Date of Award
Educational Leadership, Counseling, and Foundations
There has been a significant increase in the nation's female incarceration rate. During 2006, the number of women in prison increased by approximately 4.5 %. The increase of female prisoners from 2005 to 2006 was larger than the average growth rate of 2.9% from 2000 through 2005. Women ages 35 to 39 made up the largest percentage of female prisoners. At the end of 2006, females made up 7.2% of the prison population under State or Federal jurisdiction, up from 6.7% in 2000. Oklahoma had the highest female incarceration rate in the nation, approximately 129, 000 inmates; followed by Louisiana, which incarcerated 108, 000 female inmates (Bureau of Justice Statistics, 2006). The purpose of this study was to describe how college- educated incarcerated females in a state prison perceived their incarceration experiences. The central research question was: how do college-educated incarcerated females perceive their incarceration experience? Data were collected by conducting interviews with nine women who had a minimum of two years of college-level coursework from a regionally accredited college or university and who did not have a history of drug abuse. Findings suggest that while there are negative aspects of college-educated females' incarceration experiences, the totality of the experience was not negatively perceived.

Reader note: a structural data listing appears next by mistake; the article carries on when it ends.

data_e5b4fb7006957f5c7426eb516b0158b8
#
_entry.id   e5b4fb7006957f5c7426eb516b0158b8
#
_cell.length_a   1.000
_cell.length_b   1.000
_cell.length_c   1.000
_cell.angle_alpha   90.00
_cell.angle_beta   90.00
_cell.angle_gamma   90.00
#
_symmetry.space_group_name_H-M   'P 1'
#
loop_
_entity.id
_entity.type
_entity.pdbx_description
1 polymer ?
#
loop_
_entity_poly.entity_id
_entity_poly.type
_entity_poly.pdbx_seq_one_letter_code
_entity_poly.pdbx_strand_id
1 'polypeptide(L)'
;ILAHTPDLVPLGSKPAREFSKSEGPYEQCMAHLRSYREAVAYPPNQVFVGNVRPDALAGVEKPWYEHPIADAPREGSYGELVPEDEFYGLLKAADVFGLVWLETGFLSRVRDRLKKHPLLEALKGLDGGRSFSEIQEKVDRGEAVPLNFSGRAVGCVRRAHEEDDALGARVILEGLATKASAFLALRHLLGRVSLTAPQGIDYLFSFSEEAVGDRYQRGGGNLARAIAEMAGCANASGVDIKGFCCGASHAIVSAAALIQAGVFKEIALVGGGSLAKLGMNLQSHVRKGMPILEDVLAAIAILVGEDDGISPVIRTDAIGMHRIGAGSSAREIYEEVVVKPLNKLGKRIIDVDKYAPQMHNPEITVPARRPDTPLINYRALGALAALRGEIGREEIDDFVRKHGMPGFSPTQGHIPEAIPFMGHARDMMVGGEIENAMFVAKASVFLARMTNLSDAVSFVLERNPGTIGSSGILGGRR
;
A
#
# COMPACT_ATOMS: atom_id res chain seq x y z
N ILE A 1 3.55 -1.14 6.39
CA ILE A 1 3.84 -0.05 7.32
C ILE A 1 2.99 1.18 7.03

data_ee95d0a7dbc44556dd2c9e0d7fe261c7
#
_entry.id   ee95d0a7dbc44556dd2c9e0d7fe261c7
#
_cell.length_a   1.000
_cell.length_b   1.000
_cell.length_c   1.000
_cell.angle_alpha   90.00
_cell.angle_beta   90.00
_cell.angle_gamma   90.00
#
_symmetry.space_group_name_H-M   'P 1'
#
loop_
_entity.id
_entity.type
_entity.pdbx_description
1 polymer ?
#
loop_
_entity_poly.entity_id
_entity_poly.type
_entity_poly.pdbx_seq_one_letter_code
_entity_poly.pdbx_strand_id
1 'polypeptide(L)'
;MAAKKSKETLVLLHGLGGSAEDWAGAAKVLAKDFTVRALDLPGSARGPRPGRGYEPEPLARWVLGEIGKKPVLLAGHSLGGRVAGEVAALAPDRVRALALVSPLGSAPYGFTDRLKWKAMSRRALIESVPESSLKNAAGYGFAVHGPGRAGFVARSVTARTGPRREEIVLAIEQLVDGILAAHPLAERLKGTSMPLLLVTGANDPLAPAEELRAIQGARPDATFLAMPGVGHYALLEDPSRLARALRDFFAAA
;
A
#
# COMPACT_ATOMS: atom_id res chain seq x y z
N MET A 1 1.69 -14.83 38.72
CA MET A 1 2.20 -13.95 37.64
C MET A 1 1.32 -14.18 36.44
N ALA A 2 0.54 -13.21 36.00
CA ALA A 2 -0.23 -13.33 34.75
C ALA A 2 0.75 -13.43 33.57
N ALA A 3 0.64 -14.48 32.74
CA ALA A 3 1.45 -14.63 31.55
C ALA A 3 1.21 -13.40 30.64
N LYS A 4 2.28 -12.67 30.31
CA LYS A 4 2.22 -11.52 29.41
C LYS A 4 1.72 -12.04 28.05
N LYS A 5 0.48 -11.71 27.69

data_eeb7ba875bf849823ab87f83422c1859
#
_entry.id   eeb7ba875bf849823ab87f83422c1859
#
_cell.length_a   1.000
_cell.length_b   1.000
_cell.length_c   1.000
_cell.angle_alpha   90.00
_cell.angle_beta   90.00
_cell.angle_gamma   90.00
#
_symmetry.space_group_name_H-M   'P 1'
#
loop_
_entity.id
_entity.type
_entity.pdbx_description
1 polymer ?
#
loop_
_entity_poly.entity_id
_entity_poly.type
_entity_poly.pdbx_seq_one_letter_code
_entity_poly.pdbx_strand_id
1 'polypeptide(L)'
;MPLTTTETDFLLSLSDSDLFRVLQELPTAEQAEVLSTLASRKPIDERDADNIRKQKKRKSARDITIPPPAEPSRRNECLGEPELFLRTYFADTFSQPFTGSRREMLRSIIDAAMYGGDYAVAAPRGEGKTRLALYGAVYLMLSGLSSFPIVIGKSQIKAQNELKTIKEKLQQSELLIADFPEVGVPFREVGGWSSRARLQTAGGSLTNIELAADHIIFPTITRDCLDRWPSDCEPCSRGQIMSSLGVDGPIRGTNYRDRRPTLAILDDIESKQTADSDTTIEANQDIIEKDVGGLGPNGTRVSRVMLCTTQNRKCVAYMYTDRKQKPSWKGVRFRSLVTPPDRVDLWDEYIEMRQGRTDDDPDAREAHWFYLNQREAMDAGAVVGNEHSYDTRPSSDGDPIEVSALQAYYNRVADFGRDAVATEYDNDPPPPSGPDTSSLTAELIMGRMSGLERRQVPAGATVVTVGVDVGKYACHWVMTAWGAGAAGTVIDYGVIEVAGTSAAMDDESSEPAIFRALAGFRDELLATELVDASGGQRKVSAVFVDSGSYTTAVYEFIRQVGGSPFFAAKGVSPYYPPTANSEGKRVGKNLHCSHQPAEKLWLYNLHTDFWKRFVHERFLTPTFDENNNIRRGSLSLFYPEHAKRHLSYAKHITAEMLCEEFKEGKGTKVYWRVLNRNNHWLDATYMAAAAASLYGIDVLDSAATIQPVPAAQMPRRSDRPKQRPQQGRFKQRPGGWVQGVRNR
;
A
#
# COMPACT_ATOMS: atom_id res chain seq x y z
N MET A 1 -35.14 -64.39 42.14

Wilson, Tanisca, "An Exploration of the College-Educated Female Incarceration Experience" (2010). University of New Orleans Theses and Dissertations. 109.